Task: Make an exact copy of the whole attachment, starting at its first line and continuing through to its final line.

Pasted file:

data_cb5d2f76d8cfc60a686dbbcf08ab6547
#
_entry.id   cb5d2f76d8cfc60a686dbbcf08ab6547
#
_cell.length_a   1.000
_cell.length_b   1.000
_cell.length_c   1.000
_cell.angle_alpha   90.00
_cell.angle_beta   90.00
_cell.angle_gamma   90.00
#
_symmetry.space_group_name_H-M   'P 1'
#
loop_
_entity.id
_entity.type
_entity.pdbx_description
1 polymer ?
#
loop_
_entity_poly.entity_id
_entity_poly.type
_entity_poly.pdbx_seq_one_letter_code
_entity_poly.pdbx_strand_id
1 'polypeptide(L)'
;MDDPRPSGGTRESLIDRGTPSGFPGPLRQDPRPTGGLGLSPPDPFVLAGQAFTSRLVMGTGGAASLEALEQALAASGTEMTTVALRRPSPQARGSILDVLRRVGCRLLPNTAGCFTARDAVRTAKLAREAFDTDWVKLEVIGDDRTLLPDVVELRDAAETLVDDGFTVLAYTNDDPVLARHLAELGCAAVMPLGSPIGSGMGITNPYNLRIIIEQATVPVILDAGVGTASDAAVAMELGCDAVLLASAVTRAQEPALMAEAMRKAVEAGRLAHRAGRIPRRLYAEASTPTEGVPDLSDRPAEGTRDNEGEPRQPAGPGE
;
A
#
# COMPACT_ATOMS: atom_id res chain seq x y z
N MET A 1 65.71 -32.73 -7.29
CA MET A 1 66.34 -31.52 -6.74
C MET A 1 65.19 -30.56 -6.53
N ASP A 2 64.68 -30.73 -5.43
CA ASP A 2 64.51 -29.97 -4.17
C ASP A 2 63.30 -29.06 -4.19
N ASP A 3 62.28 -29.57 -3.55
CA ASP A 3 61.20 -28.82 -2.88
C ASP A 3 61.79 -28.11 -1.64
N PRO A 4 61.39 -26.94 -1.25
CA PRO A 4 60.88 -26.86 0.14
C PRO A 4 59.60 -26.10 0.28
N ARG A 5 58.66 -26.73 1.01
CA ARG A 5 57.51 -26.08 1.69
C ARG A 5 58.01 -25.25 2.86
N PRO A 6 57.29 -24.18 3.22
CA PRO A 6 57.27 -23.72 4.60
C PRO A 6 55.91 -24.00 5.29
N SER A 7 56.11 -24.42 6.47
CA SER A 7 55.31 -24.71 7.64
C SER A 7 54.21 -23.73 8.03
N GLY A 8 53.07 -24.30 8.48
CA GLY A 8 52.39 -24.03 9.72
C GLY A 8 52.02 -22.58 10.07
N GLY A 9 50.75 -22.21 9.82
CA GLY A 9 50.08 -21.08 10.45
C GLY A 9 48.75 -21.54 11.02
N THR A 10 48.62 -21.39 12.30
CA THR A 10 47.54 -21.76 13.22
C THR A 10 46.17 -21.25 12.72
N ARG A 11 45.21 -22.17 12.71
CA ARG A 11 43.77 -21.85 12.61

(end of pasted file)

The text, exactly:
data_cb5d2f76d8cfc60a686dbbcf08ab6547
#
_entry.id   cb5d2f76d8cfc60a686dbbcf08ab6547
#
_cell.length_a   1.000
_cell.length_b   1.000
_cell.length_c   1.000
_cell.angle_alpha   90.00
_cell.angle_beta   90.00
_cell.angle_gamma   90.00
#
_symmetry.space_group_name_H-M   'P 1'
#
loop_
_entity.id
_entity.type
_entity.pdbx_description
1 polymer ?
#
loop_
_entity_poly.entity_id
_entity_poly.type
_entity_poly.pdbx_seq_one_letter_code
_entity_poly.pdbx_strand_id
1 'polypeptide(L)'
;MDDPRPSGGTRESLIDRGTPSGFPGPLRQDPRPTGGLGLSPPDPFVLAGQAFTSRLVMGTGGAASLEALEQALAASGTEMTTVALRRPSPQARGSILDVLRRVGCRLLPNTAGCFTARDAVRTAKLAREAFDTDWVKLEVIGDDRTLLPDVVELRDAAETLVDDGFTVLAYTNDDPVLARHLAELGCAAVMPLGSPIGSGMGITNPYNLRIIIEQATVPVILDAGVGTASDAAVAMELGCDAVLLASAVTRAQEPALMAEAMRKAVEAGRLAHRAGRIPRRLYAEASTPTEGVPDLSDRPAEGTRDNEGEPRQPAGPGE
;
A
#
# COMPACT_ATOMS: atom_id res chain seq x y z
N MET A 1 65.71 -32.73 -7.29
CA MET A 1 66.34 -31.52 -6.74
C MET A 1 65.19 -30.56 -6.53
N ASP A 2 64.68 -30.73 -5.43
CA ASP A 2 64.51 -29.97 -4.17
C ASP A 2 63.30 -29.06 -4.19
N ASP A 3 62.28 -29.57 -3.55
CA ASP A 3 61.20 -28.82 -2.88
C ASP A 3 61.79 -28.11 -1.64
N PRO A 4 61.39 -26.94 -1.25
CA PRO A 4 60.88 -26.86 0.14
C PRO A 4 59.60 -26.10 0.28
N ARG A 5 58.66 -26.73 1.01
CA ARG A 5 57.51 -26.08 1.69
C ARG A 5 58.01 -25.25 2.86
N PRO A 6 57.29 -24.18 3.22
CA PRO A 6 57.27 -23.72 4.60
C PRO A 6 55.91 -24.00 5.29
N SER A 7 56.11 -24.42 6.47
CA SER A 7 55.31 -24.71 7.64
C SER A 7 54.21 -23.73 8.03
N GLY A 8 53.07 -24.30 8.48
CA GLY A 8 52.39 -24.03 9.72
C GLY A 8 52.02 -22.58 10.07
N GLY A 9 50.75 -22.21 9.82
CA GLY A 9 50.08 -21.08 10.45
C GLY A 9 48.75 -21.54 11.02
N THR A 10 48.62 -21.39 12.30
CA THR A 10 47.54 -21.76 13.22
C THR A 10 46.17 -21.25 12.72
N ARG A 11 45.21 -22.17 12.71
CA ARG A 11 43.77 -21.85 12.61